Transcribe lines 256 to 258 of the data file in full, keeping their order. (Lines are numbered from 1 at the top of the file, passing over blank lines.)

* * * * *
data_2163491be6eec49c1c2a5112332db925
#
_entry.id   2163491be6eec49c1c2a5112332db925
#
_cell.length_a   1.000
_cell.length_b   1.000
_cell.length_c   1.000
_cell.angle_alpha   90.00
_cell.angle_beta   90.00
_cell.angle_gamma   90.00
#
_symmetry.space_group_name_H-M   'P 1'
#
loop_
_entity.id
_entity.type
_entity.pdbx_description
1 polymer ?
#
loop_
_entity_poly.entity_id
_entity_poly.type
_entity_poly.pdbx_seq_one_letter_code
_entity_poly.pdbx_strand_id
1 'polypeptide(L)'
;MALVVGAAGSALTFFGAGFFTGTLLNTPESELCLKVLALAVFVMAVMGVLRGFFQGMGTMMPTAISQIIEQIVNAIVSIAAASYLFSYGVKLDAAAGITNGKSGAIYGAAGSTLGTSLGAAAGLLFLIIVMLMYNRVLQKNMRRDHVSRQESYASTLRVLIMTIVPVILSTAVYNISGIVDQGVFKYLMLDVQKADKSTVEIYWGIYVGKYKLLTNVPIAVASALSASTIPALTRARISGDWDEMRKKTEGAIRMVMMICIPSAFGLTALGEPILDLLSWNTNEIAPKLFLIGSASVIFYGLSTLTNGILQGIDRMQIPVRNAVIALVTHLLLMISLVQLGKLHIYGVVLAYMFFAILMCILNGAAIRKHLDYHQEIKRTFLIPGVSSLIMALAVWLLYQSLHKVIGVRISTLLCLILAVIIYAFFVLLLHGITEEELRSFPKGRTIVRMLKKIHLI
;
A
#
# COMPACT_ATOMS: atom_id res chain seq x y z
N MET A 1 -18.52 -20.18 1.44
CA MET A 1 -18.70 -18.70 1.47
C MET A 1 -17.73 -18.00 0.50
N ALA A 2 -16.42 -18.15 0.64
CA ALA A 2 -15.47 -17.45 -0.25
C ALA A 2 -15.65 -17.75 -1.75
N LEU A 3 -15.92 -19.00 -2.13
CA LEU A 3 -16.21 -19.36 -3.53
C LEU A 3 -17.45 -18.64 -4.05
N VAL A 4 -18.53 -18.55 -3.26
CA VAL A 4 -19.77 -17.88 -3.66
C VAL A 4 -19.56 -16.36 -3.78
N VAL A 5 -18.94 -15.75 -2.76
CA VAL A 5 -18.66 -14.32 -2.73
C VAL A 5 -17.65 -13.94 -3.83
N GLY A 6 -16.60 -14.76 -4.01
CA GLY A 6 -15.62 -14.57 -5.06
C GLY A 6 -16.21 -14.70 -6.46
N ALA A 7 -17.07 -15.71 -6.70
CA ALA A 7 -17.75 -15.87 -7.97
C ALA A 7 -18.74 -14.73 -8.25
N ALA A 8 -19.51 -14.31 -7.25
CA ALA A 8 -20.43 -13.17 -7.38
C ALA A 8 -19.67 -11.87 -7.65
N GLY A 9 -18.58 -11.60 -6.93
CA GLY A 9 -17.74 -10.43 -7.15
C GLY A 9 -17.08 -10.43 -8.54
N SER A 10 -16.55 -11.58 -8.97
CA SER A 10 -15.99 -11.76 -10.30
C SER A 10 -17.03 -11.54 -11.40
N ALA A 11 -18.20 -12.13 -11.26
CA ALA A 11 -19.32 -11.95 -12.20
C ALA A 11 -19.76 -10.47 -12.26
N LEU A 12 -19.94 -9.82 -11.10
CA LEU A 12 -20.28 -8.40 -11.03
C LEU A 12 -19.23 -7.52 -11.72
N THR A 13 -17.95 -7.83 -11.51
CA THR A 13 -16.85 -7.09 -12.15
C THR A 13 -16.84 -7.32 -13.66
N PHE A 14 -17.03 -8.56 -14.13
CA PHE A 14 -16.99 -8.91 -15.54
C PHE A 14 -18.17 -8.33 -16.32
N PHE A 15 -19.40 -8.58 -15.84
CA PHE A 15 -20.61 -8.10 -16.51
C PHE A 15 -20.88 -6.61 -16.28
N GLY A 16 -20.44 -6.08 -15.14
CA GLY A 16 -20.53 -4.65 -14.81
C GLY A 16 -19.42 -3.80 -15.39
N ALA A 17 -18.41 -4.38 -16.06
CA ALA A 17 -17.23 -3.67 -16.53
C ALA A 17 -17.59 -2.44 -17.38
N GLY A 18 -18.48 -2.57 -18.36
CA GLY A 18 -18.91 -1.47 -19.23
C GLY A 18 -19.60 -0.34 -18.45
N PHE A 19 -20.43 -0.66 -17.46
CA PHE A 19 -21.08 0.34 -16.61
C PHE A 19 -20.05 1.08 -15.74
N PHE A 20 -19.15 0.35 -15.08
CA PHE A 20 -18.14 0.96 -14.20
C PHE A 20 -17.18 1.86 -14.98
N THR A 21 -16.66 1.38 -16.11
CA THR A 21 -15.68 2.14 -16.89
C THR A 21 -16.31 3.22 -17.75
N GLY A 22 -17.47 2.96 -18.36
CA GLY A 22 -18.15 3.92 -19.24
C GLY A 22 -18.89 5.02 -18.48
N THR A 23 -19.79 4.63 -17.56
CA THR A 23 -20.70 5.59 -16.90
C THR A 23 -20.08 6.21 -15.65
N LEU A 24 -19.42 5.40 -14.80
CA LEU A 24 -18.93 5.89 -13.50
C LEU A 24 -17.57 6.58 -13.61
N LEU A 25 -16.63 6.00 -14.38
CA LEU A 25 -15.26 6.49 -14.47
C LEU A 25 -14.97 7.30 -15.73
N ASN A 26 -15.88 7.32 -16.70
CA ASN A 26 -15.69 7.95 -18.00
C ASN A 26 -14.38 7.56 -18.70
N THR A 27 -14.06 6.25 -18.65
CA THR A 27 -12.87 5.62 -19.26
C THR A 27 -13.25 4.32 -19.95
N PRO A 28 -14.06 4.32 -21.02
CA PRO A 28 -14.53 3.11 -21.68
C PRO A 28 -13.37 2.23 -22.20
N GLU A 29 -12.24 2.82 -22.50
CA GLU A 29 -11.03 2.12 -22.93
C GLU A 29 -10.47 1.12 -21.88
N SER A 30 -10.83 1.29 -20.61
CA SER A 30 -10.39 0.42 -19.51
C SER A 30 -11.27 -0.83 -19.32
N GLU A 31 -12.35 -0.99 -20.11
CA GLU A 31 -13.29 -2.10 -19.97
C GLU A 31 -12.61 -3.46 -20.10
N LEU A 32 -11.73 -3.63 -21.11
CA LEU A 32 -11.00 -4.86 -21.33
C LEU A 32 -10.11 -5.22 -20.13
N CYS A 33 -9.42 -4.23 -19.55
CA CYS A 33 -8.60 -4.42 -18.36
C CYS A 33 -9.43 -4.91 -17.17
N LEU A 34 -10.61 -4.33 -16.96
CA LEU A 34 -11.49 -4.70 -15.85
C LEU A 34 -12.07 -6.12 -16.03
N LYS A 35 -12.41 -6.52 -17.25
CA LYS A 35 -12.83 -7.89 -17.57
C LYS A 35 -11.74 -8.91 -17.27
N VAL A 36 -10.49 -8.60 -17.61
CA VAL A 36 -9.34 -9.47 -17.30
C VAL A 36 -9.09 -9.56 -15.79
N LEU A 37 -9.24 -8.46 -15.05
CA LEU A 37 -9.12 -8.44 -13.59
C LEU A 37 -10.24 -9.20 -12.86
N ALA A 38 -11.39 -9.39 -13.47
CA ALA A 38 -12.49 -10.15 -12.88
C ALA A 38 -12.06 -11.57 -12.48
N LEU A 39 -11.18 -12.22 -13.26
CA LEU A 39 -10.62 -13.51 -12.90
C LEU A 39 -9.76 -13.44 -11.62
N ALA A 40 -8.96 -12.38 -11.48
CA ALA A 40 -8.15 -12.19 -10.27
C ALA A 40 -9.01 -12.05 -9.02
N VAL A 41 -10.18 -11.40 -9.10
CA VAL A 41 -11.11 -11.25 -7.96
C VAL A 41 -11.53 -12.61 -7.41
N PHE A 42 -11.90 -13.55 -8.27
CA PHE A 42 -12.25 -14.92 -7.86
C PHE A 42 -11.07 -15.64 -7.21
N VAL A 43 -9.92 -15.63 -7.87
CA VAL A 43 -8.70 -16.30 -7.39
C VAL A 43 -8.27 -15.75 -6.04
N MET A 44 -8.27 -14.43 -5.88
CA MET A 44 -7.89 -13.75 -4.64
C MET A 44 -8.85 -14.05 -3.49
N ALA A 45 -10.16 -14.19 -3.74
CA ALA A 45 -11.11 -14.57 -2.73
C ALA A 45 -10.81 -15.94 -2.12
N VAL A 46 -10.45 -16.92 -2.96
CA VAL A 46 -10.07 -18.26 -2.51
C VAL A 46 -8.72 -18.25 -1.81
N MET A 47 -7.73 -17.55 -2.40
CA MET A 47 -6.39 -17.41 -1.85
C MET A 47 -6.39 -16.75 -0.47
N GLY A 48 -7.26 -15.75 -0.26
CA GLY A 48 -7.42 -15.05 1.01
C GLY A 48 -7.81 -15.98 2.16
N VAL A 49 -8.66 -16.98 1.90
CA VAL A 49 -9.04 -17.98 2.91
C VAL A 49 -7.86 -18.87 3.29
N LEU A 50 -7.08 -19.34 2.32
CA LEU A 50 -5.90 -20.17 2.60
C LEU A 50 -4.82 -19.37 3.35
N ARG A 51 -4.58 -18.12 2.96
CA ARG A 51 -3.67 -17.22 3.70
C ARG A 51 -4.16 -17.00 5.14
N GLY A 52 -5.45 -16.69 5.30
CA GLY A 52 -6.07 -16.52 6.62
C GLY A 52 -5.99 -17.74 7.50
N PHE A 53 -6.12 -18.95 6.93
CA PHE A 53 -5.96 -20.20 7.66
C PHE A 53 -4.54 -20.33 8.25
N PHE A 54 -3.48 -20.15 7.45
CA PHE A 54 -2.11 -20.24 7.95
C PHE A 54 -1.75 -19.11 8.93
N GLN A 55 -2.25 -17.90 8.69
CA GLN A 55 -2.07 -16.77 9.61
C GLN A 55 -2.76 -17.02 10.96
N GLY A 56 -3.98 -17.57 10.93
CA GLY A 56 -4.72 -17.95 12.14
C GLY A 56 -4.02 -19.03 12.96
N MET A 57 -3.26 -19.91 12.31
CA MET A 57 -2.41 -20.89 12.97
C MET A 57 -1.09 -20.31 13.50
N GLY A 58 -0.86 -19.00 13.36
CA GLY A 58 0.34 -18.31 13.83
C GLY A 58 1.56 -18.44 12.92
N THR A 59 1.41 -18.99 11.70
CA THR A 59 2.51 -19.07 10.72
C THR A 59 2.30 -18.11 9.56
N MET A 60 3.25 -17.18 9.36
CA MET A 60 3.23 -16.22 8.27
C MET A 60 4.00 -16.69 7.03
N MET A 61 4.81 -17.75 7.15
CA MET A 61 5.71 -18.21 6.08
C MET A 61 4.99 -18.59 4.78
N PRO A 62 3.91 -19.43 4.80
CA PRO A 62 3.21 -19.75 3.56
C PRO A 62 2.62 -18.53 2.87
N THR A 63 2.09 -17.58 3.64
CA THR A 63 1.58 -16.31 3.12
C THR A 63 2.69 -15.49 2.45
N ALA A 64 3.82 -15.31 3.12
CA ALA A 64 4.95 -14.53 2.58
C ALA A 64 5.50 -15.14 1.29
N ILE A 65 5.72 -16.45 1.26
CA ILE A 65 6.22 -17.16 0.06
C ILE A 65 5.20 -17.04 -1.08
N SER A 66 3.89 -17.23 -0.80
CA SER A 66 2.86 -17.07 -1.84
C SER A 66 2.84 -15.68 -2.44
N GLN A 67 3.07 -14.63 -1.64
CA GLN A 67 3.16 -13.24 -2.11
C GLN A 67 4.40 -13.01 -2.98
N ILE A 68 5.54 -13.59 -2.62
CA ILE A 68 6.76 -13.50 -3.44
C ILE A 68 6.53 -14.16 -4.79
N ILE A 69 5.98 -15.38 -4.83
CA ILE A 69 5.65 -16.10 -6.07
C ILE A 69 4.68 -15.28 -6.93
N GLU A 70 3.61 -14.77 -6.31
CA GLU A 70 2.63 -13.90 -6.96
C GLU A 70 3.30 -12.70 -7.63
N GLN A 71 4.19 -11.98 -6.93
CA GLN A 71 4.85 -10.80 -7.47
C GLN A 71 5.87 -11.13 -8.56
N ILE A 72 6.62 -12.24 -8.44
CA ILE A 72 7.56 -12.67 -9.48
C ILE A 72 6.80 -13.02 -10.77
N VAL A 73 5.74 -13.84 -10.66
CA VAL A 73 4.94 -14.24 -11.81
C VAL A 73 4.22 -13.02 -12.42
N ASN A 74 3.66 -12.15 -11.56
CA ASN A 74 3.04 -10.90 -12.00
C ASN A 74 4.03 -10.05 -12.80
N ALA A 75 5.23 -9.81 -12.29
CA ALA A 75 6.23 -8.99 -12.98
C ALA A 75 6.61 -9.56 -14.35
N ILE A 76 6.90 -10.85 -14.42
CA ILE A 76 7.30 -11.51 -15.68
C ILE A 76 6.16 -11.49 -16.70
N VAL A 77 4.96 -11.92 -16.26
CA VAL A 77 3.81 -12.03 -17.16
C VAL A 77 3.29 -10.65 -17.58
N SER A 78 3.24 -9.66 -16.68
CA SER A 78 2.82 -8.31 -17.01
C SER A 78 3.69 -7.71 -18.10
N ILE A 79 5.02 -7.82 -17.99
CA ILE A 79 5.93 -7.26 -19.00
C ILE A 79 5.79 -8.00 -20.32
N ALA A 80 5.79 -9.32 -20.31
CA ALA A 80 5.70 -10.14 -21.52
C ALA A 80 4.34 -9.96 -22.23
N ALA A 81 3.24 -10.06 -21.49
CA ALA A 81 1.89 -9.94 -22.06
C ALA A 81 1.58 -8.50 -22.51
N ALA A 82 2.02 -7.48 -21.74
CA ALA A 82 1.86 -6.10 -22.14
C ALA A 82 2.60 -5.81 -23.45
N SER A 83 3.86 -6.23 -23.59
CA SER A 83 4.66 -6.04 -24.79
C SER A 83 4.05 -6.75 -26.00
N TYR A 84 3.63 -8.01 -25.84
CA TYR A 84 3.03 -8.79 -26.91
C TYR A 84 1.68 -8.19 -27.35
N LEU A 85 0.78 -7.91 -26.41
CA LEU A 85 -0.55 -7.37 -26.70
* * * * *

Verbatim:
N ILE A 76 6.90 -10.85 -14.42
CA ILE A 76 7.30 -11.51 -15.68
C ILE A 76 6.16 -11.49 -16.70